With the holiday season upon us, most of us are ready to eat, drink and overindulge in some of our favorite treats. It can be very tempting to share with our beloved pets, but doing so could cause them to become very well, and in some instances, prove to be life-threatening.

Many people simply don’t realize or don’t think about the hazards that holiday food can pose to their pets, or to the pets in the homes where they are visiting. However, a little understanding and consideration can help to keep all domestic animals safe this holiday season.

Here is our guide to the most common holiday food hazards facing your pet.

Alcohol

Okay, so we know this isn’t actually a food, but it is something that is much more prevalent during the holiday season that is particularly hazardous for your pets. Regardless of whether you are enjoying a glass of eggnog, a bowl of punch or a festive cocktail or two, all alcohol should be kept well away from animals in your home. Even the smallest amount ingested by your animal can cause a range of unpleasant effects including vomiting, weakness and even seizures. Keep your pet safe by ensuring that all glasses, cups, and bottles are kept well out of reach of your pet’s paws.

Chocolate

Most people know that chocolate can be extremely dangerous for pets, but you should make this fact absolutely clear to any guests you have visiting, and particularly young children who may be keen to share their sweet treats. Chocolate contains caffeine and theobromine, which can cause internal bleeding, liver failure and in severe cases, even death.

Garlic, onions, and spices

Garlic, onion, and spices are regularly added to many different foods to give them greater flavor, including meats and potatoes. However, all three of these ingredients are very toxic to animals. Therefore, if you do wish to share some festive food with your pet, make sure it is completely plain.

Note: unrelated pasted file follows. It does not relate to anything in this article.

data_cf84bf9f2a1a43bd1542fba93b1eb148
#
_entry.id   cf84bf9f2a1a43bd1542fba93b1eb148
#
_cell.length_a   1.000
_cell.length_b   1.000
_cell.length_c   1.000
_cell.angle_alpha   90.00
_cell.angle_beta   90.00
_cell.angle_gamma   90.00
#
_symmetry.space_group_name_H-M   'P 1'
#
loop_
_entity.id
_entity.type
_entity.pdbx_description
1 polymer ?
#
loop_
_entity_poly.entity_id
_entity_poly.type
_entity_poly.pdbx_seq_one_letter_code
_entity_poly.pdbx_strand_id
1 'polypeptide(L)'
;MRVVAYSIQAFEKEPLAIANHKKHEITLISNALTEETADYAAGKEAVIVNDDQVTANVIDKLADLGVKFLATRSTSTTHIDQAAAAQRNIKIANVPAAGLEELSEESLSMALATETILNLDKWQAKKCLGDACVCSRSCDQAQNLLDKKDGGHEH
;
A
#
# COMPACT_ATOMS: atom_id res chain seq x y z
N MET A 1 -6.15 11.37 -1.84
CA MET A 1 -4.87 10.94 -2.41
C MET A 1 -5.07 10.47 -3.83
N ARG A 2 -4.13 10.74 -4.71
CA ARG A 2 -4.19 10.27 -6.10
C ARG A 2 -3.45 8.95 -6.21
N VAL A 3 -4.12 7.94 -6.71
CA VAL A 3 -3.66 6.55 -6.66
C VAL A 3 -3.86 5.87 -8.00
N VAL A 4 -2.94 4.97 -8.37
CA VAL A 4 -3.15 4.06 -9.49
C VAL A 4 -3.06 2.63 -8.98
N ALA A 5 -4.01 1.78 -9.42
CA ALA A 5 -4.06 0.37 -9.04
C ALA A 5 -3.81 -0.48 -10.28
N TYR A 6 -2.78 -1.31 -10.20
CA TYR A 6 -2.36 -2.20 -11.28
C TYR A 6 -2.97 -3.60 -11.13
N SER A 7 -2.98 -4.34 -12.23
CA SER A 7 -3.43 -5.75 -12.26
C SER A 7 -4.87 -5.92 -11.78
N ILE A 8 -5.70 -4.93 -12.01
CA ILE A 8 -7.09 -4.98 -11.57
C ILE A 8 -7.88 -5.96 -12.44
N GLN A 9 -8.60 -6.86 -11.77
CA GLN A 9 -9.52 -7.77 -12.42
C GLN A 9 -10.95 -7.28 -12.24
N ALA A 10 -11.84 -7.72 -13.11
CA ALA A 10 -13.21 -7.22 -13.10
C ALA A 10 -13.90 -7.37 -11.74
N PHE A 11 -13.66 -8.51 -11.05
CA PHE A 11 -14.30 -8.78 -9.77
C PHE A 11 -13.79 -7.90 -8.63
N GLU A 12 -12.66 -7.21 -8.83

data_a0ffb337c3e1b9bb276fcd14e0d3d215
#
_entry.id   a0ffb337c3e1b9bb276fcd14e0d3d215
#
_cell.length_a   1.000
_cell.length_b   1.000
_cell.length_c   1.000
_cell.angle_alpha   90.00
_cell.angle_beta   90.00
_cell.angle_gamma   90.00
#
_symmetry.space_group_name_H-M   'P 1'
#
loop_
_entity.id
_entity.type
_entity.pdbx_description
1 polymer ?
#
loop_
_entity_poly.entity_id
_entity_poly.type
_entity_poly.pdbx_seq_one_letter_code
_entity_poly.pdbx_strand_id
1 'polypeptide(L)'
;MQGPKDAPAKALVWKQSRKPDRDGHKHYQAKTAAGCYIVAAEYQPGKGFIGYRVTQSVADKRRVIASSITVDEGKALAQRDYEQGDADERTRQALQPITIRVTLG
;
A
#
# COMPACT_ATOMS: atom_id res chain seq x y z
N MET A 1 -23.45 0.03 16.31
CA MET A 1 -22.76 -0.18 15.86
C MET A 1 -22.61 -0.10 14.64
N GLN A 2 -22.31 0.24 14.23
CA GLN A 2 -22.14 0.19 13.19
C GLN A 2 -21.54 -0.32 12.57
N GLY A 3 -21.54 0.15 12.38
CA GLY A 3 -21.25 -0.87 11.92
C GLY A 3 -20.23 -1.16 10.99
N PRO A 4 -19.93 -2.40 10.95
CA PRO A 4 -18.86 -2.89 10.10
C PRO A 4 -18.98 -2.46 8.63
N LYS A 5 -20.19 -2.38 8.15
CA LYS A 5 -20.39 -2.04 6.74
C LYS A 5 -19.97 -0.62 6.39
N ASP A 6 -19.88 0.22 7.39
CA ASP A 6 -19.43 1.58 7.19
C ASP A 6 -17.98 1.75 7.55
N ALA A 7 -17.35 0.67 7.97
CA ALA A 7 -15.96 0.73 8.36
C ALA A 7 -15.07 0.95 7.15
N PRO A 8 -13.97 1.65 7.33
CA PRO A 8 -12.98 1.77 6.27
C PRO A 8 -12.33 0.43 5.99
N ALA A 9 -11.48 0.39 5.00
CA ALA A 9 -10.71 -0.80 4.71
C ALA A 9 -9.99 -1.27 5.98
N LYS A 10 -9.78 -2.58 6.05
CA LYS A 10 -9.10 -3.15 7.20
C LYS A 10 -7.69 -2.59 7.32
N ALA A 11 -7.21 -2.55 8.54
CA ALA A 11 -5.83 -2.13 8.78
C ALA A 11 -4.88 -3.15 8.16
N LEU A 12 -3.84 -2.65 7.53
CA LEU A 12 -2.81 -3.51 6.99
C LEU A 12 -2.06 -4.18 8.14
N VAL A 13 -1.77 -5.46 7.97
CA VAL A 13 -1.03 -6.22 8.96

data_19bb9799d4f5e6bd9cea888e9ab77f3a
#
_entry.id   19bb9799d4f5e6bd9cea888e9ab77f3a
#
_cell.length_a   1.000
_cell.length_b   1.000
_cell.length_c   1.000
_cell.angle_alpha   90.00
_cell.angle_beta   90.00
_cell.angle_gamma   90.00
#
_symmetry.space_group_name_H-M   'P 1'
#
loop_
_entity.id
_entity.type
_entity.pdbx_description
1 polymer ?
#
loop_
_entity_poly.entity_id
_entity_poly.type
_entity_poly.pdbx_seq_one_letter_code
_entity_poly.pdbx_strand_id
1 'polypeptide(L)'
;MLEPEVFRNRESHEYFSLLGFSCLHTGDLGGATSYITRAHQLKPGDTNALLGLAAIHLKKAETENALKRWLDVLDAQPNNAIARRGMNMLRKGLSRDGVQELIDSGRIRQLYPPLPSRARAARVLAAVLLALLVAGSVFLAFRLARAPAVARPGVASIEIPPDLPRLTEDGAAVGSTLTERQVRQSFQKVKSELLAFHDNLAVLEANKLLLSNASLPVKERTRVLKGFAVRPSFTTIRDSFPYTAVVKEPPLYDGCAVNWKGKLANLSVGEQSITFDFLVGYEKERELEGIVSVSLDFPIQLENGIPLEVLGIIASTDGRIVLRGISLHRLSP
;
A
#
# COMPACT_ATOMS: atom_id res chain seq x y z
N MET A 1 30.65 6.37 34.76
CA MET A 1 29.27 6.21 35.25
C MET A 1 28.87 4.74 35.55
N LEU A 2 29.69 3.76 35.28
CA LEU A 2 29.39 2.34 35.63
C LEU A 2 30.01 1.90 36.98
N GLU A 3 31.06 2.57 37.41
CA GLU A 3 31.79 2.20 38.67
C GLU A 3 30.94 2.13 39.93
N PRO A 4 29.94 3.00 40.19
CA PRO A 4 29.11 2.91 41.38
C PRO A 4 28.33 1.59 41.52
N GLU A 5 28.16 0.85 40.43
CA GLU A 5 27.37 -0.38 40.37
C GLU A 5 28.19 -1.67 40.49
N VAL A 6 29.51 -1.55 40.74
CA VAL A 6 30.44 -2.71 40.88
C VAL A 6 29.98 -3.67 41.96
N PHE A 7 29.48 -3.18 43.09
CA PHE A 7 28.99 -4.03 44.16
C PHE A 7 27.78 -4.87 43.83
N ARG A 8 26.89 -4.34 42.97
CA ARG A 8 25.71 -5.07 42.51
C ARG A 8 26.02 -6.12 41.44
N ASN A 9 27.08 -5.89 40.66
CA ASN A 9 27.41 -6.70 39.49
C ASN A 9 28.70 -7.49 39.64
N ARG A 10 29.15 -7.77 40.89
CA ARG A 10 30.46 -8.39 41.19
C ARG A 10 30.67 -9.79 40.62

Grapes and raisins

Both grapes and raisins are highly toxic to many pets, and you should avoid feeding these, or any products that contain them, to your animals. Small amounts will cause mild symptoms including sickness and diarrhea, but in larger amounts, severe and potentially fatal kidney failure is a serious risk.

Ham

Christmas ham may be a huge tradition, but it is definitely a food to avoid feeding your beloved pet. Ham is extremely high in fat and salt, which can cause painful and sometimes life-threatening problems with your pet’s pancreas.

Small bones also present a choking hazard, and if they make it into your pet’s digestive system, could cause damage or a deadly blockage.

Pumpkin pie

Pumpkin pie is a staple in many households over the festive season, but while canned plain pumpkin is fine for your pet to eat, most pie recipes call for a variety of other ingredients including spices, sugar, and dairy. It is these items, along with the high fiber found naturally in pumpkins, that can cause your pet to develop an upset stomach.

Used food wrappers and tin foil
These may not be edible items, but they will smell like they might be, and that may be all that your pet cares about! However, if food wrappers or tin foil are ingested, they can quickly block your pet’s digestive system, which is a potentially life-threatening emergency. Make sure all packaging and wrappers are disposed of into a secure garbage bin.

Help your pet to enjoy the festive season by keeping him safe from hazardous foods and associated materials. For further advice, contact and speak to your veterinarian.